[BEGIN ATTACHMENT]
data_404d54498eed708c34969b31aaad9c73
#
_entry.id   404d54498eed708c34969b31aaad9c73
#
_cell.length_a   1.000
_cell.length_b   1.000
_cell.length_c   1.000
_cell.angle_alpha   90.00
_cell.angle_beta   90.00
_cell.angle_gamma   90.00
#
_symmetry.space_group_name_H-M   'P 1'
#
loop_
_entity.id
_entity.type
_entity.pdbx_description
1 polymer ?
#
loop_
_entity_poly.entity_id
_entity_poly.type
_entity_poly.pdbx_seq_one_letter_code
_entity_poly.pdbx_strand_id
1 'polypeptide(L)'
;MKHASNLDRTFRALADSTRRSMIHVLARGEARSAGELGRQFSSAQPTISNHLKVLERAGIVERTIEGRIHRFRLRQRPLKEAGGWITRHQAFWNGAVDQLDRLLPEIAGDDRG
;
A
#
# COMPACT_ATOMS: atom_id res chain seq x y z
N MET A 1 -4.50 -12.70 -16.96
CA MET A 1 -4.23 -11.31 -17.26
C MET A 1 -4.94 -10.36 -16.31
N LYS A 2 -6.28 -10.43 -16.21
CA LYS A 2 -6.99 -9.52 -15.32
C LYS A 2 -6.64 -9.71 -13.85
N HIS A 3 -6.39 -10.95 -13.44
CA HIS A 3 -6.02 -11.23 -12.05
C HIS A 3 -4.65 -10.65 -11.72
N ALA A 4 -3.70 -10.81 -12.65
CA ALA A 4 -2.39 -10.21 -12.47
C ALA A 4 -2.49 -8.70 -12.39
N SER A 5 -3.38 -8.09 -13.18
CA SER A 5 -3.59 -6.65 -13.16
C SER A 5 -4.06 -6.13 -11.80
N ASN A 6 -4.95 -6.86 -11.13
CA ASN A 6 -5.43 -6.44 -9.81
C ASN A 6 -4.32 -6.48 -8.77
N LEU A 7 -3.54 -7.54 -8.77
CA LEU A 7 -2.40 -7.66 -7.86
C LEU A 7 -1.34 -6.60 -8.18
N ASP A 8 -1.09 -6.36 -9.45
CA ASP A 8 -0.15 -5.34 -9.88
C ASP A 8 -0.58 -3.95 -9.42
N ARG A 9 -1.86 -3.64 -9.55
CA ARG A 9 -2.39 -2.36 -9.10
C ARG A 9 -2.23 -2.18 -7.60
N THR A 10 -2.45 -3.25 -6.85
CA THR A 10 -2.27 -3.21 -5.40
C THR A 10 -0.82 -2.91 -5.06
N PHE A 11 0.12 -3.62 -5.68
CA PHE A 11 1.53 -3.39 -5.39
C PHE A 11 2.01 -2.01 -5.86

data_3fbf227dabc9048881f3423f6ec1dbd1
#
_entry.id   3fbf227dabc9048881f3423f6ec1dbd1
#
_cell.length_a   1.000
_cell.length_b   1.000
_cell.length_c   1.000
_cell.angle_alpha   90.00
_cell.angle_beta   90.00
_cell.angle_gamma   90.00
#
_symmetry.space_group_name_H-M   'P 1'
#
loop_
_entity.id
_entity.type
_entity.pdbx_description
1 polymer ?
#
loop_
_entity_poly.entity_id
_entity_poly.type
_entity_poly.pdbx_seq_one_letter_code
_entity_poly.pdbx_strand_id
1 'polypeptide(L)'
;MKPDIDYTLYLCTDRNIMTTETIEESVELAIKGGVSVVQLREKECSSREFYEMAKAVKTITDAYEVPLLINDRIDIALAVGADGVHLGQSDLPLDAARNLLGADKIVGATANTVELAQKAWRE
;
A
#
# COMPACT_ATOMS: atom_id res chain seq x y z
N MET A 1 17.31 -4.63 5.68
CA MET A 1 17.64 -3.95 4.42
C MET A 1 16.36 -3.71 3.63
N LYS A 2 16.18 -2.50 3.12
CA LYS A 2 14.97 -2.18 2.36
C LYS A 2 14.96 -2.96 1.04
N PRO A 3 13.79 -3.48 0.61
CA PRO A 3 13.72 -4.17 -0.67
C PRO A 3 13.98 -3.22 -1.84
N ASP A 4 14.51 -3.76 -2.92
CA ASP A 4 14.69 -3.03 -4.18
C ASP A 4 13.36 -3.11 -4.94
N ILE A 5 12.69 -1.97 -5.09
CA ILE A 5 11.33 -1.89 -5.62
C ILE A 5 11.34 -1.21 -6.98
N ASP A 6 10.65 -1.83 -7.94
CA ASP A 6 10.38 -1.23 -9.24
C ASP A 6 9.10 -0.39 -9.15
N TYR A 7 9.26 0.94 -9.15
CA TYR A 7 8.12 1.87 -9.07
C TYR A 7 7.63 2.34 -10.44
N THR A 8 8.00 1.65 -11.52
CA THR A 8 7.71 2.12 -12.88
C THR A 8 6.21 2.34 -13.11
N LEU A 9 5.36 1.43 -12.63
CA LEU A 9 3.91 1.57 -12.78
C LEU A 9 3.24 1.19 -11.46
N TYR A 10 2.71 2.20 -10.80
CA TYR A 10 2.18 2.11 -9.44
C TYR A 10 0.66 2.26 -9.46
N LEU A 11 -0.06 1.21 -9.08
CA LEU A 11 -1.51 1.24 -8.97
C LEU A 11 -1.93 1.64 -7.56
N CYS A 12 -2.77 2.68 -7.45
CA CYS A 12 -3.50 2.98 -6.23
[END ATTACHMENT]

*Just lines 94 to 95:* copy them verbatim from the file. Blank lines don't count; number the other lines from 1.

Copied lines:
N MET A 1 17.31 -4.63 5.68
CA MET A 1 17.64 -3.95 4.42